Wildflower Walks Dublin: What it’s like be a wildflower guide

Wildflowers can be found anywhere, once you start noticing them, you will see them everywhere; when walking to work, going shopping, even in the middle of the city you will see some plants growing in pavement cracks or a butterfly bush growing out of abandoned roof tops. I want the other people to notice the beauty of these everyday plants and this is the story of how I am trying to achieve this.

I have always loved nature, but my love for flowers really started when I was about six years old. As a Sunday treat my parents took me on nature walks, identifying wild flowers along country lanes in The Netherlands. When I wasn’t identifying wild plants I was playing in my parent’s nursery/garden centre and in the gardens. When we moved to Ireland my dad started a nursery again, I went to study horticulture followed by botany, working on the nursery during my holidays. About a year after finishing college I got a great job in a garden centre, but still something was lacking. I didn’t know what, until one of my friends mentioned something that happened on a field trip in college. ‘Do you remember that day we were on Bull Island identifying plants and you said you wanted to be like the guide someday?’ I started thinking about this and with some encouragement from my friends I set up Wildflower Walks Dublin that week and haven’t looked back since. I wanted to provide a service for people to enjoy wildflowers as much as I do and there did not seem to be anyone giving guided tours like this in Ireland. As well as this, I wanted to get to know more about wildflowers myself and by giving guided walks I find I have a goal to work towards.

Quite a lot of preparation goes into preparing for walks, but it’s really enjoyable. First I pick a place to walk. Walks usually take place on the South side of Dublin in a park, along rivers or near the sea and are usually looped and are easily accessible by public transport.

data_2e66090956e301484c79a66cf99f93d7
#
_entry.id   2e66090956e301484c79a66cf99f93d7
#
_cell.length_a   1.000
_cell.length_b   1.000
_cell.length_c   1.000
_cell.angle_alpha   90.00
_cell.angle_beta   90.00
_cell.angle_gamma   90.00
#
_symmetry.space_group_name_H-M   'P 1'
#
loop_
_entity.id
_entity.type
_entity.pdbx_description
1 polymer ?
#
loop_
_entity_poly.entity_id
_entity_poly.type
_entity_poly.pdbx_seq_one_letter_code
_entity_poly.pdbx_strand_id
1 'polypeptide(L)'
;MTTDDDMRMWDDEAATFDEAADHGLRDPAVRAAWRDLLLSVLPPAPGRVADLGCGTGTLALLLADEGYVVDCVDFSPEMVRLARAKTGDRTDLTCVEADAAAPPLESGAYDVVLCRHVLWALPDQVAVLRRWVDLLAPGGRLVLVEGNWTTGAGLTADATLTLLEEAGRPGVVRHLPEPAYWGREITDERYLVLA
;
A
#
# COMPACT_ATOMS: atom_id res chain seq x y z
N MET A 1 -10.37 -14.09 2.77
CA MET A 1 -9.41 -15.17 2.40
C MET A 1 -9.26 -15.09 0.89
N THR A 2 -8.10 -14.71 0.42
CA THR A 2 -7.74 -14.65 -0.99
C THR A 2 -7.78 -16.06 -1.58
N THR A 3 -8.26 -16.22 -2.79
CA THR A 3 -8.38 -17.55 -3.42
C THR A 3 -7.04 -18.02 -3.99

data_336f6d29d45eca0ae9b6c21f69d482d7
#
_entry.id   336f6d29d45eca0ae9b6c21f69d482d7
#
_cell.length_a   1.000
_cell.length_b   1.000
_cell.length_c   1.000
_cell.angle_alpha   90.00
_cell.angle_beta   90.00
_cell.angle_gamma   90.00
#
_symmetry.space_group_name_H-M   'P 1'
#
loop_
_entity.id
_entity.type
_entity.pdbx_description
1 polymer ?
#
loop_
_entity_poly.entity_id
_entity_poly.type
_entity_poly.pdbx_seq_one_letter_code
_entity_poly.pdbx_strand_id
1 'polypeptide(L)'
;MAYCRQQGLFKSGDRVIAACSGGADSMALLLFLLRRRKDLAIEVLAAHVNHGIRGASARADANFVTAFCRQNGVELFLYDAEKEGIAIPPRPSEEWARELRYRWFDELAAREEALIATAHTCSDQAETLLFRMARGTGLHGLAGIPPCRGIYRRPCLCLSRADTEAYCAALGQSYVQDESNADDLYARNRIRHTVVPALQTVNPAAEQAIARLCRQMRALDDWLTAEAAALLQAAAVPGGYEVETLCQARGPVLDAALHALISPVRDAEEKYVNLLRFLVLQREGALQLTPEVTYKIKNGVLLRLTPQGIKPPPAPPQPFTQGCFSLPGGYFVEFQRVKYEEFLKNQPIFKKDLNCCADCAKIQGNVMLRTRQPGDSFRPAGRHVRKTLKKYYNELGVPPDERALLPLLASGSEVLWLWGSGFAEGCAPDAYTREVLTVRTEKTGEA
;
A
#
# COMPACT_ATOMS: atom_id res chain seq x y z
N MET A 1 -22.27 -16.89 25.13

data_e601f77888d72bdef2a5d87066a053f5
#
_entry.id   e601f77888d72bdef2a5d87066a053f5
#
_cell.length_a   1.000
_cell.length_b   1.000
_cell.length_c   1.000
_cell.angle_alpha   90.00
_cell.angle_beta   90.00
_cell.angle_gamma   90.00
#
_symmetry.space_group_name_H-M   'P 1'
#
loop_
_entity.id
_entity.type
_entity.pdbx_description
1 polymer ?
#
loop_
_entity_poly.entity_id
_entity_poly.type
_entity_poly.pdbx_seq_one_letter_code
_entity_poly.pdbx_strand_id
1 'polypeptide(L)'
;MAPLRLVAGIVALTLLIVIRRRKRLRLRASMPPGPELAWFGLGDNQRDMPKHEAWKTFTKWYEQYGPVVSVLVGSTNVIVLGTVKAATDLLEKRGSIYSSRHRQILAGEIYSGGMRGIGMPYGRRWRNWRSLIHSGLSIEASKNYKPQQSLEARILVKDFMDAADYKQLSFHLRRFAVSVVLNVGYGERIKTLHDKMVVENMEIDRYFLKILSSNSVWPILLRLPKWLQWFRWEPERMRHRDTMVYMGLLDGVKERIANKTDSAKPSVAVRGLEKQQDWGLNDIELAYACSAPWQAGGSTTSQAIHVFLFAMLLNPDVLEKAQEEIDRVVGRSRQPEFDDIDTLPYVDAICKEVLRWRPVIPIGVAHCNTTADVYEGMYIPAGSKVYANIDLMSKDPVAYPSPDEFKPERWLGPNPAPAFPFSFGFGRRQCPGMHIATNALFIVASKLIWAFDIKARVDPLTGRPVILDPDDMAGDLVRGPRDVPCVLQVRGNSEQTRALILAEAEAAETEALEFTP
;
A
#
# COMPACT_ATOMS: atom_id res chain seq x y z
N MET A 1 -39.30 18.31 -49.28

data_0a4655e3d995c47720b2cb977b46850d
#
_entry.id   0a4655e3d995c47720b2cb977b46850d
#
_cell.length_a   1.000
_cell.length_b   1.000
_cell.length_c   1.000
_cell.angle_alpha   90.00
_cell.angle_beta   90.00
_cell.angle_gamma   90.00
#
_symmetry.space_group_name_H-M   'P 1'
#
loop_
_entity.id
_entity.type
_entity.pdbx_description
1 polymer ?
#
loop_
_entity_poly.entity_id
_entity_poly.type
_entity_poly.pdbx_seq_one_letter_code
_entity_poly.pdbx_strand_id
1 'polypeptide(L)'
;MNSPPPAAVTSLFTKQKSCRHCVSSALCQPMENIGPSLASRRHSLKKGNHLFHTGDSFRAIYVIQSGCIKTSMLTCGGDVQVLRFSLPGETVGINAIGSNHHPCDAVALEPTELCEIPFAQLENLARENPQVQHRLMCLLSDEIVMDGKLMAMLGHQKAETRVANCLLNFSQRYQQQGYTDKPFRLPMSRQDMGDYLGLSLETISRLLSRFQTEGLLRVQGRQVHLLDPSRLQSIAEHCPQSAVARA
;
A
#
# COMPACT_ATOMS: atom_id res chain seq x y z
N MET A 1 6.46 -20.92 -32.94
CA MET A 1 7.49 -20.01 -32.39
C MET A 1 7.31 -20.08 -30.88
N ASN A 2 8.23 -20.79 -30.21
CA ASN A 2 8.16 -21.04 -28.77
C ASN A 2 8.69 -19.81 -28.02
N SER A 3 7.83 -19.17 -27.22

Bracken on a Wildflower Walk on Roche’s Hill, Killiney in October 2015
Bracken on a Wildflower Walk on Roche’s Hill, Killiney in October 2015

Once I have found a place, I note any plants I come across. This is the most exciting part, as you never know what you might find in a particular place on a particular day.

Some unexpected plants I found were:

American skunk-cabbage, Lysichiton americanus in Marlay Park, an introduced pond plant which is potentially invasive.
American skunk-cabbage, Lysichiton americanus in Marlay Park, an introduced pond plant which is potentially invasive.

 

Wildflower meadow on Shanganagh Cliffs.
Wildflower meadow on Shanganagh Cliffs.

Once I’ve made my list, I research plants I haven’t come across yet and I announce the walk on the Wildflower Walks Dublin Meetup page.

Walks usually take place on Sundays or in the evenings during the summer.

The walks usually start off with a very short history of the area we are visiting. For each plant we come across I mention how to identify it, when it flowers, historic uses of the plant e.g. Lady’s Bedstraw might have been used to stuff mattresses; any edible plants e.g. corn salad, chickweed, brambles, sweet chestnut, rosehips, dandelion; and any poisonous plants e.g. cuckoo pint, yew, spurge; and finally the reason behind the plant names e.g. Stitchwort was used against pain in the side, i.e. a stitch.

Greater Stitchwort, Stellaria holostea on Killiney Hill.
Greater Stitchwort, Stellaria holostea on Killiney Hill.

People might think of wildflowers as just the tiny flowers found around parks, but I also mention shrubs and trees and whether the plants are native to Ireland or not.

Hawthorn, Crataegus monogyna on Killiney Hill, a native tree.
Hawthorn, Crataegus monogyna on Killiney Hill, a native tree.

Sometimes we encounter wildlife too. This can be anything from a cuckoo spit on a plant to fish and herons in the Dodder in Milltown to a lot of dead jellyfish on Sandymount strand or squirrels in St. Anne’s Park.

Heron in the Dodder in Milltown.
Heron in the Dodder in Milltown.
Views of Dublin bay on a Wildflower Walk on Killiney Hill, September 2014.
Views of Dublin bay on a Wildflower Walk on Killiney Hill, September 2014.

I have recently started writing a blog, on which I mention information about the plants we have seen on recent walks. This includes myths, legends and historical uses of the plants and anything I don’t have time to mention on my walks.

The walks are not only educational, but can be a great social event too. There are some regulars, but also new people on each walk and we often go for coffee, cake or a drink afterwards. Children are welcome to come along, as well as teachers, who can then tell kids about what they have learned. And as far as the weather is concerned, it has only rained once on my walks, so if you would like to have some good weather, come along to one of the walks.

Mies Stam
About Mies Stam 1 Article
Mies grew up on a nursery run by her parents in The Netherlands and moved to Ireland in 2001, where she studied Horticulture and Botany. In spring 2014 she founded Wildflower Walks Dublin, and runs monthly guided walks, teaching people about Irish wildflowers that can be found around Dublin. Check out Wildflower Walks Dublin on Meetup.

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